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Friday, October 14, 2011

NAC sues MasterCard, Visa alleging antitrust

The newly formed National ATM Council Inc. filed a proposed class action lawsuit in the Federal District Court for the District of Columbia Oct. 12, 2011, against Visa Inc. and MasterCard Worldwide.

The suit alleges the card companies' network rules prevent ATM owners from offering lower prices for transactions on PIN-debit networks not affiliated with either MasterCard or Visa. It also alleges the rules limit ATM operators' earnings and are a violation of the Sherman Act's prohibition of restraint of trade.

The NAC was formed in September 2011 when the National Association of ATM ISOs and Operators and the Alliance of Specialized Communications Providers merged "to better represent the interests of the nation's independent ATM operators." According to the NAC, 400,000 ATMs are in use in the United States, and more will be deployed if the council wins its class action suit.

Parties to the suit

The NAC is joined in the suit by more than a dozen independent ATM operators. The lawsuit, titled The National ATM Council Inc. et al., v. Visa Inc., et al. (No. 1:11-cv-01803), challenges the uniform agreement Visa and MasterCard hold and enforce among "nearly every payment card-issuing bank in the United States."

The plaintiffs allege the uniform agreement allows the card companies to fix prices for ATM services, suppress competition among ATM networks and prevent operators from setting lower prices for their services.

The ATM operators claim Visa and MasterCard rules allow them to charge an access fee to PIN-debit card holders using their services but only if the fee matches fees charged by Visa and MasterCard – regardless of whether the transaction is processed over a Visa or MasterCard network or an independent network. The operators maintain the Visa and MasterCard networks are often more expensive to use, but operators are prohibited from discounting services on independent networks.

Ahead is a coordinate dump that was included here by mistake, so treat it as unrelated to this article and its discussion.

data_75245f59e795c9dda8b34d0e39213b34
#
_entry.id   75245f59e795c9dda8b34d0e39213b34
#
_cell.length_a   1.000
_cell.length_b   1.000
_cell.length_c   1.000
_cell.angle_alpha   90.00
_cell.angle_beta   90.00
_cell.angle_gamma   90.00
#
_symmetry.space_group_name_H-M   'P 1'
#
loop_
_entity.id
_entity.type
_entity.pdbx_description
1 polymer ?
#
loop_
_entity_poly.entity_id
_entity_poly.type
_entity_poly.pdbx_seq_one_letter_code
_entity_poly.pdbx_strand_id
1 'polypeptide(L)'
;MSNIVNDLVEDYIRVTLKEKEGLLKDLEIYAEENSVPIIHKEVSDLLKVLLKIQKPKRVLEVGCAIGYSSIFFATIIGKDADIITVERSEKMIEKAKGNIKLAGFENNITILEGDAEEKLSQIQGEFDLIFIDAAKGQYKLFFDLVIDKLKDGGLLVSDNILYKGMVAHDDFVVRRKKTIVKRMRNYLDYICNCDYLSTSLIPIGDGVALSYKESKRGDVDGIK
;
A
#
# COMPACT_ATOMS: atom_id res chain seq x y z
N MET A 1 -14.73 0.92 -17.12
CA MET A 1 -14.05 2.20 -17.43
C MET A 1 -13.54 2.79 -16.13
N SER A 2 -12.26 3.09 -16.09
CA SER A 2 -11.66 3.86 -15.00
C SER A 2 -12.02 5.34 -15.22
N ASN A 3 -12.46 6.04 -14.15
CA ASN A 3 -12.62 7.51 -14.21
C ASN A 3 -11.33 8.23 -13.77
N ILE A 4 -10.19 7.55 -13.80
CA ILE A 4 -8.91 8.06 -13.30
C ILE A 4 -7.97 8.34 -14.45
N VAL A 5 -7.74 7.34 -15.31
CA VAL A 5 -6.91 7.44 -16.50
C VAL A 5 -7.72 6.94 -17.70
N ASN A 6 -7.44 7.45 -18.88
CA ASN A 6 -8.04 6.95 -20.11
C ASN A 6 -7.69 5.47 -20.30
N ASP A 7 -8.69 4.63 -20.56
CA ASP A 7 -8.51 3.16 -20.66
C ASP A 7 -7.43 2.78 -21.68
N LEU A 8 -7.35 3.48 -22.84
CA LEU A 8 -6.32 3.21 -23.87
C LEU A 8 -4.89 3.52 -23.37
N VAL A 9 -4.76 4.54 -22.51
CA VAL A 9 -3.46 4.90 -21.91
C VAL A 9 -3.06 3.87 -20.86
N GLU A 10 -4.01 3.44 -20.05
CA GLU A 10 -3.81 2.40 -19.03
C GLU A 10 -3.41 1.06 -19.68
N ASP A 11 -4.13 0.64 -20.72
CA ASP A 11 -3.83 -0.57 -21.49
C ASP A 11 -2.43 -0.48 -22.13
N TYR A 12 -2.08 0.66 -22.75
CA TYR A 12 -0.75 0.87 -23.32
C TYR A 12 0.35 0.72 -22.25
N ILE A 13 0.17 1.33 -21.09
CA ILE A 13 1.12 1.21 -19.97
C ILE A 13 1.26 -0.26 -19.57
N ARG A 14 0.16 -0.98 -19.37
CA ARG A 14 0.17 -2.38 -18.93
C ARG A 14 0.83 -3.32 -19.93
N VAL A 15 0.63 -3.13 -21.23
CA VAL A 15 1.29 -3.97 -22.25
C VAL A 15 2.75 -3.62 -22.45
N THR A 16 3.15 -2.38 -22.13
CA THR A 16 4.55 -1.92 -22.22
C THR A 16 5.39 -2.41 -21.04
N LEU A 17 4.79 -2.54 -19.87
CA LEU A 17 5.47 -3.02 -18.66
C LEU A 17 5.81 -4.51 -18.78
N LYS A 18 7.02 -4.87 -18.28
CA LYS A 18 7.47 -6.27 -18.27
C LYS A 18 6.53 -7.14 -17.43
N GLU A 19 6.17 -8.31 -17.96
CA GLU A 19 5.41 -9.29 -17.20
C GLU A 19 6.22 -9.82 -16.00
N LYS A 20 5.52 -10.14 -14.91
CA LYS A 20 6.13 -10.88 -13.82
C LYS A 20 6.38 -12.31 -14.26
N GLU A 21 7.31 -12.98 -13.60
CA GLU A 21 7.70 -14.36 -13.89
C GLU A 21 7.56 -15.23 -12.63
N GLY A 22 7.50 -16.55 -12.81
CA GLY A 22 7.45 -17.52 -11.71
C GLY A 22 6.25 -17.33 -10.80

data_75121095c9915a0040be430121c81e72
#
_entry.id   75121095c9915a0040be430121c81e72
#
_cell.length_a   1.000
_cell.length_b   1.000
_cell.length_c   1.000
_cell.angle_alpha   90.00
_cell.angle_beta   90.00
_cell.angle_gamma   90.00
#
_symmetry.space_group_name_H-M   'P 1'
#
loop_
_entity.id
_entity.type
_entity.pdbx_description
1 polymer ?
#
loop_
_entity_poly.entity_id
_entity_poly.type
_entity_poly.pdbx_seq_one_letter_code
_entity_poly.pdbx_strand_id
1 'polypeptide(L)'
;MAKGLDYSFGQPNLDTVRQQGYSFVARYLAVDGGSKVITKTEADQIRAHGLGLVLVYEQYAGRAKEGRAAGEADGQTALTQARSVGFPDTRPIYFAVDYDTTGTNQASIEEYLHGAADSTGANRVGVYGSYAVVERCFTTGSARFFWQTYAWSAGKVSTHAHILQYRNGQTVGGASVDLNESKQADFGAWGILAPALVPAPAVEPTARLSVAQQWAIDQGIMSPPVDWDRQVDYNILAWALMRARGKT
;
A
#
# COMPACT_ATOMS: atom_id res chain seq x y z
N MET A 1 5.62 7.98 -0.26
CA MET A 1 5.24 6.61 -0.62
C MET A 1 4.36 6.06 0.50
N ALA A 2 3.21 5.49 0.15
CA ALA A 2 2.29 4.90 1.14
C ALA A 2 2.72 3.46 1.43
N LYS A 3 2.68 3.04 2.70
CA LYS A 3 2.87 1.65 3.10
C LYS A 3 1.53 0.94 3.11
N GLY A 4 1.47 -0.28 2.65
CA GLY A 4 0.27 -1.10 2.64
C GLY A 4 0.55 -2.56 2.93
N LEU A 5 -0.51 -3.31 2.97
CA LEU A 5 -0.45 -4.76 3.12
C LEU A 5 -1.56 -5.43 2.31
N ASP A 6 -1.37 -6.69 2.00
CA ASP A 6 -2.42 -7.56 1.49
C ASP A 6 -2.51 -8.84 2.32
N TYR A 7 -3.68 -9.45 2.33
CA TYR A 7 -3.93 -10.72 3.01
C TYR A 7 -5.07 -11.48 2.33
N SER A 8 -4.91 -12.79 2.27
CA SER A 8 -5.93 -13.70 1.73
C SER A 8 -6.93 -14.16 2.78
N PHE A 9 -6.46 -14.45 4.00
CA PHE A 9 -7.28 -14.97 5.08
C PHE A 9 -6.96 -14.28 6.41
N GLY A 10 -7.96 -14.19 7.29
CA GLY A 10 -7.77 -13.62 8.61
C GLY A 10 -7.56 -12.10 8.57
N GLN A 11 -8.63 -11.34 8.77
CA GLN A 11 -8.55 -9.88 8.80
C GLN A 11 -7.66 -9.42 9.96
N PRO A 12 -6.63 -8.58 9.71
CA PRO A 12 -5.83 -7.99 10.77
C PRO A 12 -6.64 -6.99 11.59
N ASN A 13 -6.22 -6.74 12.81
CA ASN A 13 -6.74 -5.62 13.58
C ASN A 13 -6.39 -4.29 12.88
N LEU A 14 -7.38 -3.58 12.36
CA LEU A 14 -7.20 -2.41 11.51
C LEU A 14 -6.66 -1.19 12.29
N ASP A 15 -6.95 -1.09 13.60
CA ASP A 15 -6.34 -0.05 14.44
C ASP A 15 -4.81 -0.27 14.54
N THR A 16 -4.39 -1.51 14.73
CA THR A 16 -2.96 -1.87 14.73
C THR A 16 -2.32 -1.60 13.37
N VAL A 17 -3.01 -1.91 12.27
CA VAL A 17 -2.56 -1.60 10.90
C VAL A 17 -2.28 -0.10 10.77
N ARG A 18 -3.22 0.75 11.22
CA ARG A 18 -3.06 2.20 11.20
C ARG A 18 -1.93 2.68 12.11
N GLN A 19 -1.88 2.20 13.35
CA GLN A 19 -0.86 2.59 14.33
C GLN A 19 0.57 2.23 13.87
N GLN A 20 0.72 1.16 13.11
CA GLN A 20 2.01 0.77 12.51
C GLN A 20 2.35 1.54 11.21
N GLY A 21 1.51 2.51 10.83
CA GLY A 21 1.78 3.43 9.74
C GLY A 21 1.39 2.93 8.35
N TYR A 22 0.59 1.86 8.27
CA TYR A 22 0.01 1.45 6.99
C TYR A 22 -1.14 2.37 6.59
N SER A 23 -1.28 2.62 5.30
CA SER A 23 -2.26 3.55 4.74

"Visa and MasterCard are the ringleaders, organizers, and enforcers of a conspiracy among U.S. banks to fix the price of ATM access fees in order to keep the competition at bay," NAC Attorney Jonathan Rubin said. "Were it not for these anticompetitive rules, Visa and MasterCard would face real competition for ATM services, consumers would pay lower prices for using ATMs, and more ATMs would be deployed."


Specifically the suit alleges, "The violation in this case is a horizontal agreement among every bank that issues Visa- or MasterCard-branded payment cards – including every principal U.S. bank – organized and supervised by the defendants as ringleaders and enforcers for the purpose of fixing the surcharge that consumers pay for ATM services."

The plaintiffs pointed out that Visa and MasterCard set the terms for how their cards can be used in ATM transactions and how the operators may access the Visa and MasterCard PIN-debit networks. The operators allege this has led to card companies misusing their power to fix access fees "without regard to any cost saving to the ATM operator of obtaining service from one of the alternative PIN-based networks."

The lawsuit additionally alleges, "The ATM restraints result in supra-competitive prices for ATM services and duplicative and exploitative foreign ATM fees that inflate the retail price of ATM services and discourage consumers from consuming them, lowering output and artificially constraining growth in ATM deployment. But for the ATM restraints, retail prices for ATM services would be lower, the quantity of ATM services demanded would be greater and economic output would increase."

In addition to relief the suit asks for a decree eliminating the ATM restraints and awarding the class triple damages.

A known problem

Rubin said the antitrust action was one of a series of common issues that brought about the merger to form the NAC. He added that he believes the antitrust issue was studied by the U.S. Department of Justice.

"It was a known problem," Rubin said. "Both the associations and NAC have been on top of this issue for more than a year, and they weren't optimistic about resolving it. We believe we need to get rid of a rule that that tells us we can't price what we want to price our services. Nobody knows what a truly competitive market would look like or what the broad-based benefit would be."

Rubin said his clients would like the opportunity to build their brands and customer loyalty. They will leave it up to an economist to determine "how much of a surplus belonging to the ATM operators moved to Visa/MasterCard."

A spokesman for Visa and a spokesman for MasterCard both declined to comment on the suit. end of article

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